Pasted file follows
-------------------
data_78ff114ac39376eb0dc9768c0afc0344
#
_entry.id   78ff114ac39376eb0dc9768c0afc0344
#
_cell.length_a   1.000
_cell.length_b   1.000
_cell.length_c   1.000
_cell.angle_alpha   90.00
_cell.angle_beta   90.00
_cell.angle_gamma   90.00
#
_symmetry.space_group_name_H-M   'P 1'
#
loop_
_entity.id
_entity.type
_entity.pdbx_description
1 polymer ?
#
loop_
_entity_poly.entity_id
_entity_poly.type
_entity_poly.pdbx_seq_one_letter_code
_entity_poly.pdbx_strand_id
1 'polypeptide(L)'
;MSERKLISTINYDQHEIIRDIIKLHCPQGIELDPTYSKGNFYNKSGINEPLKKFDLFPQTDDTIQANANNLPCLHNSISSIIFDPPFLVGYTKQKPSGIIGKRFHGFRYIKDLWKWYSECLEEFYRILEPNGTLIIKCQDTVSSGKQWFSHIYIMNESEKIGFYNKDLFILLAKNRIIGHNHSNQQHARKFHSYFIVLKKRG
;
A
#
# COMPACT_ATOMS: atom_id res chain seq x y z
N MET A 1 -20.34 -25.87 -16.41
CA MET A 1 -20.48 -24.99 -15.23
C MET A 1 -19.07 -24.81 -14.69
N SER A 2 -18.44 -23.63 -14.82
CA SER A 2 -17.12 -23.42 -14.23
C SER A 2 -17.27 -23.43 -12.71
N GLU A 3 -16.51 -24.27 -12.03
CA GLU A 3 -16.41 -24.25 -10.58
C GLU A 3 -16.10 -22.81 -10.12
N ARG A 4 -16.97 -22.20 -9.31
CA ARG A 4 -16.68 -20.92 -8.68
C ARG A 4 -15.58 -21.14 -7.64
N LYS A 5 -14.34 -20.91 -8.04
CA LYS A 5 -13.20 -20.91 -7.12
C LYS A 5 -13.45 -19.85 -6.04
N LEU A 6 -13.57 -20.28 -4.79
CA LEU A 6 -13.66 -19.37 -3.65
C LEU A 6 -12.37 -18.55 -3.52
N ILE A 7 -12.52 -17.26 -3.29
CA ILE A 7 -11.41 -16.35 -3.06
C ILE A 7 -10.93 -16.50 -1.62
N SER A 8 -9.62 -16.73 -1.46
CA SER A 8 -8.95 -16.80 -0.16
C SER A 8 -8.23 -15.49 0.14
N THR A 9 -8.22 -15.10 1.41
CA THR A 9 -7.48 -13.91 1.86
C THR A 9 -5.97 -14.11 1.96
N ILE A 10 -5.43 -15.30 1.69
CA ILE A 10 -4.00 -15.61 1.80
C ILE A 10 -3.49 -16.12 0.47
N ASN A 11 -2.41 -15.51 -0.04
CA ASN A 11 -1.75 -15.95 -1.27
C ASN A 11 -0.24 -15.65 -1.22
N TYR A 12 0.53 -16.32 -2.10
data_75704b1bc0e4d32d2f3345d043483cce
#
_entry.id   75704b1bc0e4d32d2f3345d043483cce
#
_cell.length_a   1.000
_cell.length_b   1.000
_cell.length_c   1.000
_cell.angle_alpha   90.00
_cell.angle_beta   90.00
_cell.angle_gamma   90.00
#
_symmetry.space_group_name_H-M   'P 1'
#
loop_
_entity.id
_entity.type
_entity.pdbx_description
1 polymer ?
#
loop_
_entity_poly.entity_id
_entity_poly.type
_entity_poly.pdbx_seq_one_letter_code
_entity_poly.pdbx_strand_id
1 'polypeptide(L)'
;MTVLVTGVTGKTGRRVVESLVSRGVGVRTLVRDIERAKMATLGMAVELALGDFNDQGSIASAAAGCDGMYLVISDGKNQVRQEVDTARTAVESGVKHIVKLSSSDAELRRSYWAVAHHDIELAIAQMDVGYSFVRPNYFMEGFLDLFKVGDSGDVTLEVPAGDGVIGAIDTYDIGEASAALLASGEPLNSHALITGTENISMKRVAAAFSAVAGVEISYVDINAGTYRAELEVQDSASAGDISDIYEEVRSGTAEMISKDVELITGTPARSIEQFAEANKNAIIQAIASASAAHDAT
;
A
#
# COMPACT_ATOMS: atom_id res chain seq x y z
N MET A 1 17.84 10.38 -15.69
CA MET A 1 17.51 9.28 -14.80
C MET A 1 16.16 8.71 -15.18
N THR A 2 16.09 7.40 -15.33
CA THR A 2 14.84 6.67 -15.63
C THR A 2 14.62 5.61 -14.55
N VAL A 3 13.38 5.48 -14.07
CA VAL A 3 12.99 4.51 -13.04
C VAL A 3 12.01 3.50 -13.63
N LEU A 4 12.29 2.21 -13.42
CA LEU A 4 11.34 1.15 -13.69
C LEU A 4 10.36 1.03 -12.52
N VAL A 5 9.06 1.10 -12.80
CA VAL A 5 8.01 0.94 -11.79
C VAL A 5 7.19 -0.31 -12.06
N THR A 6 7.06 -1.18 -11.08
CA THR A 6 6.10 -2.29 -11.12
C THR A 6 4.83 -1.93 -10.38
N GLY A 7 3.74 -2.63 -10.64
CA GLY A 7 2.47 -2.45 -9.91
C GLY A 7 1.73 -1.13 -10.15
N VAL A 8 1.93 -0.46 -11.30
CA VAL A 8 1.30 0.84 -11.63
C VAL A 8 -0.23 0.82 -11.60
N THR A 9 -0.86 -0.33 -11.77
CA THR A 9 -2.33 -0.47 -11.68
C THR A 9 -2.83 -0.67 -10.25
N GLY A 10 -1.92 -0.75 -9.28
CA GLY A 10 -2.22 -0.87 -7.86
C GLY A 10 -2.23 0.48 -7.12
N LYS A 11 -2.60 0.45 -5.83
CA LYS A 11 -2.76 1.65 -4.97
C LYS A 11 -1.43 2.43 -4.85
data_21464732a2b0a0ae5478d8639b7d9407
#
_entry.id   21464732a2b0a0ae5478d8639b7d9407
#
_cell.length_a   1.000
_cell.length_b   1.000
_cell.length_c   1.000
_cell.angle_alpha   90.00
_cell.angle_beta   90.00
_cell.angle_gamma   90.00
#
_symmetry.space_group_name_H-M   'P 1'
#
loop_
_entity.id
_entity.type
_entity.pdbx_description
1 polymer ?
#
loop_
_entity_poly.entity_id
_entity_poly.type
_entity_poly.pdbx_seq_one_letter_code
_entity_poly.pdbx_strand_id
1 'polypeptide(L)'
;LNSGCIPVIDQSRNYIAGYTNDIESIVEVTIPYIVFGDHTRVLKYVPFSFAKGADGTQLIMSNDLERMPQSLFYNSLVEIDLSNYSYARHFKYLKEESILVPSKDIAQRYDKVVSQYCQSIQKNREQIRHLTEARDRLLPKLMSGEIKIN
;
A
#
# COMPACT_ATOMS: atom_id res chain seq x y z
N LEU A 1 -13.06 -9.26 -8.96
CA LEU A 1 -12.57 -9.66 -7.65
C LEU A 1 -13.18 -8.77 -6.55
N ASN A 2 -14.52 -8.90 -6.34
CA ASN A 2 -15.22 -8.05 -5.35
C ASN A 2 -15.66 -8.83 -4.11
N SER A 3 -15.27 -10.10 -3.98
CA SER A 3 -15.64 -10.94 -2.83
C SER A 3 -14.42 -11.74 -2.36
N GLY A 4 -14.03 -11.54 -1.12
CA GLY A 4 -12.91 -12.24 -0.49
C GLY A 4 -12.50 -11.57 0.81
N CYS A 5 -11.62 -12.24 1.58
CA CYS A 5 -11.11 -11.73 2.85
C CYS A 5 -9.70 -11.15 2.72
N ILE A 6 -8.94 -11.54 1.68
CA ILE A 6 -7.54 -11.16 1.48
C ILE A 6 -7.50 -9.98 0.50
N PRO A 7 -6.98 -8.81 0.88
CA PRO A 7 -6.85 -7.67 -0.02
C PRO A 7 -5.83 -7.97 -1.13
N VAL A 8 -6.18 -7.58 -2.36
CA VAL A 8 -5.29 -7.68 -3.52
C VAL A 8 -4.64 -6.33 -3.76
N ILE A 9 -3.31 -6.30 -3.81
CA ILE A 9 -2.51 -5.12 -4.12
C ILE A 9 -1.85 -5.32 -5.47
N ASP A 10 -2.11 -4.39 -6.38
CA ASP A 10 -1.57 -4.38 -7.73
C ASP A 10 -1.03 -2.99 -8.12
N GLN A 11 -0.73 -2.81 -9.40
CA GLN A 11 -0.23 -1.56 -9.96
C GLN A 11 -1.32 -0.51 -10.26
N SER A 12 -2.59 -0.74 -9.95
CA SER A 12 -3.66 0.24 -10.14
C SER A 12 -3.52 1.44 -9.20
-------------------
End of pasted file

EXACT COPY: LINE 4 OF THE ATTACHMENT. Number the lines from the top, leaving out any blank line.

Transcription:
#